How Contractors Can Reduce Antitrust Risk Amid COVID-19
The ongoing pandemic has profoundly impacted government procurement for specific goods and services to protect against the spread of the virus. As federal, state and local agencies scramble to stockpile needed equipment, there is an increased risk of antitrust crimes such as bid-rigging conspiracies and related fraudulent schemes that undermine competition in government procurement, grant and program funding.
To answer this increased risk, the government has continued to develop and expand the procurement collusion strike force, a critical watchdog for bid rigging and fraudulent practices that was launched in November 2019. Since its launch, the strike force, whose mission is to "deter, detect and prosecute antitrust crimes and related schemes in government procurements," has generated an overwhelmingly positive response from key stakeholders in the procurement space as well as international interest.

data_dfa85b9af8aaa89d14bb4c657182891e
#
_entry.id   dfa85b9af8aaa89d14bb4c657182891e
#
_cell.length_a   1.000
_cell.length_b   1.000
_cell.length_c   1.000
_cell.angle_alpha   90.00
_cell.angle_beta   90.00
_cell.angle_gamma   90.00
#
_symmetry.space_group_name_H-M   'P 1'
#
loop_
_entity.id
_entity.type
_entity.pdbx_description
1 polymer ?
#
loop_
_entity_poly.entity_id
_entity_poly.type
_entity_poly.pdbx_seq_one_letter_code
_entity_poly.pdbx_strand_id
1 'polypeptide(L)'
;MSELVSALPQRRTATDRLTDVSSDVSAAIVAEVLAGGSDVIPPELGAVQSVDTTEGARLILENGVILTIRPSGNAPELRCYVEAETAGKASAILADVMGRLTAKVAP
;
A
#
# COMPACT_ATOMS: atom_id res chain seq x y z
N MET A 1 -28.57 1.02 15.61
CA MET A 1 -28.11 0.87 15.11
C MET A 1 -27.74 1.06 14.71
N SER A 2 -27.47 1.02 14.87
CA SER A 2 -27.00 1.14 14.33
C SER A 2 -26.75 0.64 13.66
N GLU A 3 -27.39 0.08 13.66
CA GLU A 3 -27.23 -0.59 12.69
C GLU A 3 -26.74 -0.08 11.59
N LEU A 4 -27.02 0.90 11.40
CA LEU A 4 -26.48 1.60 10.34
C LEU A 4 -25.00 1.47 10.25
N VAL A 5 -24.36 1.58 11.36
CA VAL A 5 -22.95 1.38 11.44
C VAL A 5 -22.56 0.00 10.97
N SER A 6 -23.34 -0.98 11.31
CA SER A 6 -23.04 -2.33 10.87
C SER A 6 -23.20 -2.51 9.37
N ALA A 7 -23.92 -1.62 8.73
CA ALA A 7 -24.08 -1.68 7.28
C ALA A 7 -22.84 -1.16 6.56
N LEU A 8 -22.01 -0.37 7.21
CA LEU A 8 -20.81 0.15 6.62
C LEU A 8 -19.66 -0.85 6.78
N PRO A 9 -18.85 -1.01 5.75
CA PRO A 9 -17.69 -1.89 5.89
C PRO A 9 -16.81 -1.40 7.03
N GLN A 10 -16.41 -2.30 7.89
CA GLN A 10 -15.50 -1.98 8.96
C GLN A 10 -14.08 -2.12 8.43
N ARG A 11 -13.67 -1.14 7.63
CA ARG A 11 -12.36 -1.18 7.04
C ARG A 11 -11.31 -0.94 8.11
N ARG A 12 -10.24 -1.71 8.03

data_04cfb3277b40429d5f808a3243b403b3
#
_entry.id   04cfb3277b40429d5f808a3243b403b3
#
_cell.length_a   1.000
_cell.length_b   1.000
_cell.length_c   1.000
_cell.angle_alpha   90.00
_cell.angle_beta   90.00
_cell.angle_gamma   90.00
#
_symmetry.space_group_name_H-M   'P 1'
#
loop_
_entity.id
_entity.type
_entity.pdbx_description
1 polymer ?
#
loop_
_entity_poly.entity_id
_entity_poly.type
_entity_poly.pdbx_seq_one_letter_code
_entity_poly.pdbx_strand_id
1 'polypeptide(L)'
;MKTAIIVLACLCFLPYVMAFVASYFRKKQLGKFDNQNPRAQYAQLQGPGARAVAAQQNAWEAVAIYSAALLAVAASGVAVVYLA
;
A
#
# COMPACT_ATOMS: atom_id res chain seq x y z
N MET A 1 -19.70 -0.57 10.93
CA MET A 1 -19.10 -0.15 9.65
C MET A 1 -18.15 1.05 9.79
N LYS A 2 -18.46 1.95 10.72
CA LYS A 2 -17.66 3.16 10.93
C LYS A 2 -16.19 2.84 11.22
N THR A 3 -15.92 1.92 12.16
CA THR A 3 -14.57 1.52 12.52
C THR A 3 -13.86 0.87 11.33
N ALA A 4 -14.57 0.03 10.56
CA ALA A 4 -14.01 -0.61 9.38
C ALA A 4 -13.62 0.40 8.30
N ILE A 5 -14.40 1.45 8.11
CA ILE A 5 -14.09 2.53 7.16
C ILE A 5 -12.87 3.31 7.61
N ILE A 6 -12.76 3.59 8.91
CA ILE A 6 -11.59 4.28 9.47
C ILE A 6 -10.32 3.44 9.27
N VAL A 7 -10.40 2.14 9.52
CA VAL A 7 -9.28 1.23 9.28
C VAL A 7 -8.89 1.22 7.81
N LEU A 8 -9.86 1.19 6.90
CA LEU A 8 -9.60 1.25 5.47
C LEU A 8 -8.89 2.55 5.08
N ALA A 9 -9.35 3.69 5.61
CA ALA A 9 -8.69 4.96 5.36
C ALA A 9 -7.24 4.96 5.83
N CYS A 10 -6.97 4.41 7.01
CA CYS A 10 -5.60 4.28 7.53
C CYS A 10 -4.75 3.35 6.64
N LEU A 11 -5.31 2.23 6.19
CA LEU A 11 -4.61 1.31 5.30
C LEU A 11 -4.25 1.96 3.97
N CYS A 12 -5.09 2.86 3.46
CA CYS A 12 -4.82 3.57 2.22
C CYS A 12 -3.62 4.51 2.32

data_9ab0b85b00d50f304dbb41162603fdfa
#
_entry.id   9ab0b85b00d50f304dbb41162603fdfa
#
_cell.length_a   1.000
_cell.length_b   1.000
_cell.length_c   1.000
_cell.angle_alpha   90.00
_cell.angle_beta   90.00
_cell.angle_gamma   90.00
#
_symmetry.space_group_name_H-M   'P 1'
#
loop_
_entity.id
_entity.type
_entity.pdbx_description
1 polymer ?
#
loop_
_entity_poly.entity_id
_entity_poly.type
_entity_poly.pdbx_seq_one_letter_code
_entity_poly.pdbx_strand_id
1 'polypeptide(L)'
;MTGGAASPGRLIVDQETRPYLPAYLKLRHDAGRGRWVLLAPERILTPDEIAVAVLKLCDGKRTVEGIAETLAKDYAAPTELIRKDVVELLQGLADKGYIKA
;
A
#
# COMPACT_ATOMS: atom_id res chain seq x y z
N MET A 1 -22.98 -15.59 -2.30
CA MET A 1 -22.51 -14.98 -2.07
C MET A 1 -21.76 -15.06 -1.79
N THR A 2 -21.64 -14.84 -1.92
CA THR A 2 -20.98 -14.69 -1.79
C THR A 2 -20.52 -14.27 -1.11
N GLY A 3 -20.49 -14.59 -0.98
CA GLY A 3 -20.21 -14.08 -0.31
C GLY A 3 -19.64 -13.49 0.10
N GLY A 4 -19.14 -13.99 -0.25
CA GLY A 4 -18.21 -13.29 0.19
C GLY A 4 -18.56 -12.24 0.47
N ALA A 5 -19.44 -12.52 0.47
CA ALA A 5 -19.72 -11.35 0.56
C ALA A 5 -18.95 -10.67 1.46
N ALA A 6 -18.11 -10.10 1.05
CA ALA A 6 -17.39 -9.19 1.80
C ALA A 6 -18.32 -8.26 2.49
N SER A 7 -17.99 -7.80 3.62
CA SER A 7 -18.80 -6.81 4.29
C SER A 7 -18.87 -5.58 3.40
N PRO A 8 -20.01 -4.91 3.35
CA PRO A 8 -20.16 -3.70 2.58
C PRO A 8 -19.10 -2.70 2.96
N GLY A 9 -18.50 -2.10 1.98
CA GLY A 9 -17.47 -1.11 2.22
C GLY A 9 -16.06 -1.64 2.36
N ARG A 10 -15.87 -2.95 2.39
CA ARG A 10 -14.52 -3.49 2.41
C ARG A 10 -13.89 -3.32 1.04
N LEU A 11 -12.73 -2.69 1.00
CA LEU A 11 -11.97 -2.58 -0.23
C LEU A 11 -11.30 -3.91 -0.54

Companies involved in government contracts should take a closer look at their compliance and internal controls processes to avoid running afoul of the government's increased scrutiny of contracts involving government funding, especially since the DOJ will now consider and allow crediting of corporate compliance programs at the charging stage.
This is an extract from Law360, first published July 29, 2020. The whole publication is available at https://www.law360.com/articles/1296448/how-contractors-can-reduce-antitrust-risk-amid-covid-19
"The arrival of COVID-19 brings with it a sudden need for specific goods and services provided by the various levels of government to protect against the spread of the virus.
Many federal, state and local agencies have been forced to move quickly, which increases the risk of antitrust crimes such as bid-rigging conspiracies and related fraudulent schemes that undermine competition in government procurement, grant and program funding."
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